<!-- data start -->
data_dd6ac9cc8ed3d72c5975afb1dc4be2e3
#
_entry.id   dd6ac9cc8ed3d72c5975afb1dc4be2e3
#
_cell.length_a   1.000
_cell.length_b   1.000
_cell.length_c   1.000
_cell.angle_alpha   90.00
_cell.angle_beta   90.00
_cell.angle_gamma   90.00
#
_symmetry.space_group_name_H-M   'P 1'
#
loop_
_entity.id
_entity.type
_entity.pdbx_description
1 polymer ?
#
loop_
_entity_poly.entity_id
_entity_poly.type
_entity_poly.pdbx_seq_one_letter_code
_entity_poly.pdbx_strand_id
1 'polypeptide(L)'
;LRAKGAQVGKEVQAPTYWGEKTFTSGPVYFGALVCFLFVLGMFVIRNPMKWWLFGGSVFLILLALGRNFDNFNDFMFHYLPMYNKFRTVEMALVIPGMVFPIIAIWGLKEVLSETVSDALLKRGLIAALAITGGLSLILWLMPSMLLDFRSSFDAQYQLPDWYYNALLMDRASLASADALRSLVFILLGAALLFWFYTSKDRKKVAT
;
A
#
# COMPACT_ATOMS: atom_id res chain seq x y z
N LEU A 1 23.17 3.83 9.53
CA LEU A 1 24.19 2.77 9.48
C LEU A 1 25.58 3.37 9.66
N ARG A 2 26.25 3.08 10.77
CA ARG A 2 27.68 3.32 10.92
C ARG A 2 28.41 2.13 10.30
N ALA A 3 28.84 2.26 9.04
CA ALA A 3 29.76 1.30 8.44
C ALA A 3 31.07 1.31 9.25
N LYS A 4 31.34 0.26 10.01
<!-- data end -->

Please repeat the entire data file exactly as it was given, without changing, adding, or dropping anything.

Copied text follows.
data_dd6ac9cc8ed3d72c5975afb1dc4be2e3
#
_entry.id   dd6ac9cc8ed3d72c5975afb1dc4be2e3
#
_cell.length_a   1.000
_cell.length_b   1.000
_cell.length_c   1.000
_cell.angle_alpha   90.00
_cell.angle_beta   90.00
_cell.angle_gamma   90.00
#
_symmetry.space_group_name_H-M   'P 1'
#
loop_
_entity.id
_entity.type
_entity.pdbx_description
1 polymer ?
#
loop_
_entity_poly.entity_id
_entity_poly.type
_entity_poly.pdbx_seq_one_letter_code
_entity_poly.pdbx_strand_id
1 'polypeptide(L)'
;LRAKGAQVGKEVQAPTYWGEKTFTSGPVYFGALVCFLFVLGMFVIRNPMKWWLFGGSVFLILLALGRNFDNFNDFMFHYLPMYNKFRTVEMALVIPGMVFPIIAIWGLKEVLSETVSDALLKRGLIAALAITGGLSLILWLMPSMLLDFRSSFDAQYQLPDWYYNALLMDRASLASADALRSLVFILLGAALLFWFYTSKDRKKVAT
;
A
#
# COMPACT_ATOMS: atom_id res chain seq x y z
N LEU A 1 23.17 3.83 9.53
CA LEU A 1 24.19 2.77 9.48
C LEU A 1 25.58 3.37 9.66
N ARG A 2 26.25 3.08 10.77
CA ARG A 2 27.68 3.32 10.92
C ARG A 2 28.41 2.13 10.30
N ALA A 3 28.84 2.26 9.04
CA ALA A 3 29.76 1.30 8.44
C ALA A 3 31.07 1.31 9.25
N LYS A 4 31.34 0.26 10.01